Court sides with government in fight against KTU
The constitutionality petition was a crucial part of the legal battle between the country’s second-largest teachers union and the government.
The verdict puts the union - with 60,000 members - at a disadvantage in its ongoing lawsuit to challenge the government’s decision.
In October 2013, the Ministry of Employment and Labor informed the KTU of its decision to take away its legal status based on the fact that the union had refused an order to amend its bylaws.
The bylaws provided memberships to teachers who had been dismissed - nine former teachers were still in the union at the time - and the ministry argued that those codes were in violation of the law governing the establishment and operation of teachers’ unions.
The KTU filed a lawsuit to challenge the ministry’s decision, though the Seoul Administrative Court ruled in favor of the government. The court granted an injunction to the union, however, barring the government from treating it as an unlawful group throughout the court battle.
In 2014, the union took the case to the Seoul High Court, asking the appeals court to order the ministry to reverse its decision. The union also requested that the high court ask the Constitutional Court to examine the law that the ministry had used as legal grounds to strip the organization of its status.
Article 2 of the Act on the Establishment, Operation, Etc., of Trade Unions for Teachers defines a teacher as “a person prescribed in Article 19(1) of the Elementary and Secondary Education Act. Provided that any dismissed persons who have made an application to remedy unfair labor practices to the Labor Relations Commission under the provision of Article 82(1) of the Trade Union and Labor Relations Adjustment Act shall be regarded as teachers until a review decision is made by the National Labor Relations Commission.”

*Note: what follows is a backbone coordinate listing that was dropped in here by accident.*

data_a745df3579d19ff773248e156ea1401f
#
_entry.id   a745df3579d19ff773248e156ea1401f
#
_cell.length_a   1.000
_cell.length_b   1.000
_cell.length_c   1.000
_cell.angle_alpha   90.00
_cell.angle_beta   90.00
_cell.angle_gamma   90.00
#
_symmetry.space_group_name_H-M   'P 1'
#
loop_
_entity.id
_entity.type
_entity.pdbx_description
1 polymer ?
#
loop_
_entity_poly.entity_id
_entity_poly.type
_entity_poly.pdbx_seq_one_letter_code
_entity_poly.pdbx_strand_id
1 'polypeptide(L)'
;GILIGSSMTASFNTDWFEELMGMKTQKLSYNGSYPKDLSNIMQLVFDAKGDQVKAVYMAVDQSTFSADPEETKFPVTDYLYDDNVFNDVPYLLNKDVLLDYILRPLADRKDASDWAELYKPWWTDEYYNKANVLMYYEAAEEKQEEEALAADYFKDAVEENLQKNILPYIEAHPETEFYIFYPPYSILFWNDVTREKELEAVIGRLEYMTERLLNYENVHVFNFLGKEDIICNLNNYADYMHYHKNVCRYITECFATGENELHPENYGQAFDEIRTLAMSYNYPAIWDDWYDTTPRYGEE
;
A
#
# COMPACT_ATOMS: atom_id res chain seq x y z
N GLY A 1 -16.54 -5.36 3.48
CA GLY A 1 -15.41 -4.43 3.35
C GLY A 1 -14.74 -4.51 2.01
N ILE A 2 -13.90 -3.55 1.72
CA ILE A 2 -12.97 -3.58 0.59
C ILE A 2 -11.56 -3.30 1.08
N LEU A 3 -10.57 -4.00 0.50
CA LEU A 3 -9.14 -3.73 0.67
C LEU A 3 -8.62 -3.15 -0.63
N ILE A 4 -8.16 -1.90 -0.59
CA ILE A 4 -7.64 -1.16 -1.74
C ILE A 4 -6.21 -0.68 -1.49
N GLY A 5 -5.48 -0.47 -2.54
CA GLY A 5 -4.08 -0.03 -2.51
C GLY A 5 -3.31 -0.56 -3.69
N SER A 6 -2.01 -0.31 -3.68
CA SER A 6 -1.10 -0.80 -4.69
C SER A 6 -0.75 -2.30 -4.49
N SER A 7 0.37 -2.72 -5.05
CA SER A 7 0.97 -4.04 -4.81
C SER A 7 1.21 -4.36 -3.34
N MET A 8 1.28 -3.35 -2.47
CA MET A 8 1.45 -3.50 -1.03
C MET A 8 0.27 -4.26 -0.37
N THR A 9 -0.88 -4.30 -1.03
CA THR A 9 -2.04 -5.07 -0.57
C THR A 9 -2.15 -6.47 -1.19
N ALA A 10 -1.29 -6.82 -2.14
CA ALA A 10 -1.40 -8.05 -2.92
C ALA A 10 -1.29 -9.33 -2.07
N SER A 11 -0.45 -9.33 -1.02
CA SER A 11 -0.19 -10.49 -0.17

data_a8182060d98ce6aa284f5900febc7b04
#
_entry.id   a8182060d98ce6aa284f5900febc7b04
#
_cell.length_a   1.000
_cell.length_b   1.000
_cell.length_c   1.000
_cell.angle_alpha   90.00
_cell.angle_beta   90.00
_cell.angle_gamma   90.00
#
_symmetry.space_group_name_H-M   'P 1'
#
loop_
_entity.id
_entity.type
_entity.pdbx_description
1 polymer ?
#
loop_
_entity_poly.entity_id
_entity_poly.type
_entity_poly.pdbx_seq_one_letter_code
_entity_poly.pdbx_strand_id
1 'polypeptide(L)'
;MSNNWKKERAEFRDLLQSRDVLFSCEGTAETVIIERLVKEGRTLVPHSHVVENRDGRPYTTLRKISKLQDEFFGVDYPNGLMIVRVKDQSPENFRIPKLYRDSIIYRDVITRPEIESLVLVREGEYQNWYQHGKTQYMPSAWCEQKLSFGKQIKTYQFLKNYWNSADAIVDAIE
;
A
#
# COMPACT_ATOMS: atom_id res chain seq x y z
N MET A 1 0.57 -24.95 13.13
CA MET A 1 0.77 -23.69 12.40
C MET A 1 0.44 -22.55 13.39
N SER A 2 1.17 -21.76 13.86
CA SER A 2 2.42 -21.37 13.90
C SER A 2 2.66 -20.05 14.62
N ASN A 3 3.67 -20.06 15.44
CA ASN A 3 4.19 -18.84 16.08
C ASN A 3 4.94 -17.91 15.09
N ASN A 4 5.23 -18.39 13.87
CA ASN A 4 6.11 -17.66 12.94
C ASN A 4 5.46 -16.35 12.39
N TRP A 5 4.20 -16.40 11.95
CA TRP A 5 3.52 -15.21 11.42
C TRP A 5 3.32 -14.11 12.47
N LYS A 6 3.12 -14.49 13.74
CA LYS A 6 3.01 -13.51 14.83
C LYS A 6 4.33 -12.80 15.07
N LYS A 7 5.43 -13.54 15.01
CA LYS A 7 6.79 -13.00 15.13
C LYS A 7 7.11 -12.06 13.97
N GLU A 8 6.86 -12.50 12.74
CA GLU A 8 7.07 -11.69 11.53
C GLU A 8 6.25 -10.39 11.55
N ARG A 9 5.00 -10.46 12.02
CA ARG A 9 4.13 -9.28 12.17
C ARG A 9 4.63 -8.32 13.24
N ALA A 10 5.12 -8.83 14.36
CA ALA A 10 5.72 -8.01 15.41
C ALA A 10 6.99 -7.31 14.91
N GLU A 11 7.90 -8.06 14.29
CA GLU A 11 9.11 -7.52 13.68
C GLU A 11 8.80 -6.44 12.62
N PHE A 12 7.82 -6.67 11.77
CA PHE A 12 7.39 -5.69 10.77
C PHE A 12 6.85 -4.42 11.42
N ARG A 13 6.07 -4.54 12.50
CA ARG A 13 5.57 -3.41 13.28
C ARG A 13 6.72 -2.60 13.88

The Constitutional Court said Thursday that the article is constitutional, ruling that dismissed teachers cannot be members of a teachers’ union. Of the nine justices, eight ruled that it was constitutional, while one judge said it is unconstitutional.
In order to protect the union’s role representing teachers, it is inevitable to provide memberships only to current teachers, the court said, adding that the dismissed teachers, under the law on trade unions, can create a separate union of their own; therefore, their right to organize was not infringed upon by the relevant article.
Barring dismissed teachers from joining the KTU is a small restriction, the court said, but when they join the union and exercise rights, the union can face serious infringement on its independence. It is up to the Seoul High Court to validate the government’s decision to take away the KTU’s legality.
The union said it will stage a demonstration outside Seoul Train Station on Saturday.
The KTU was founded in 1989 as an illegal union because public servants, including teachers, were banned at the time from participating in political activities or expressing political views. It was fully legalized in 1999, before being stripped of its legal status in 2013.
Once the union loses its legal status, it will lose about 5.2 billion won ($4.9 million) in government funding and its right to collective bargaining.
BY SER MYO-JA [firstname.lastname@example.org]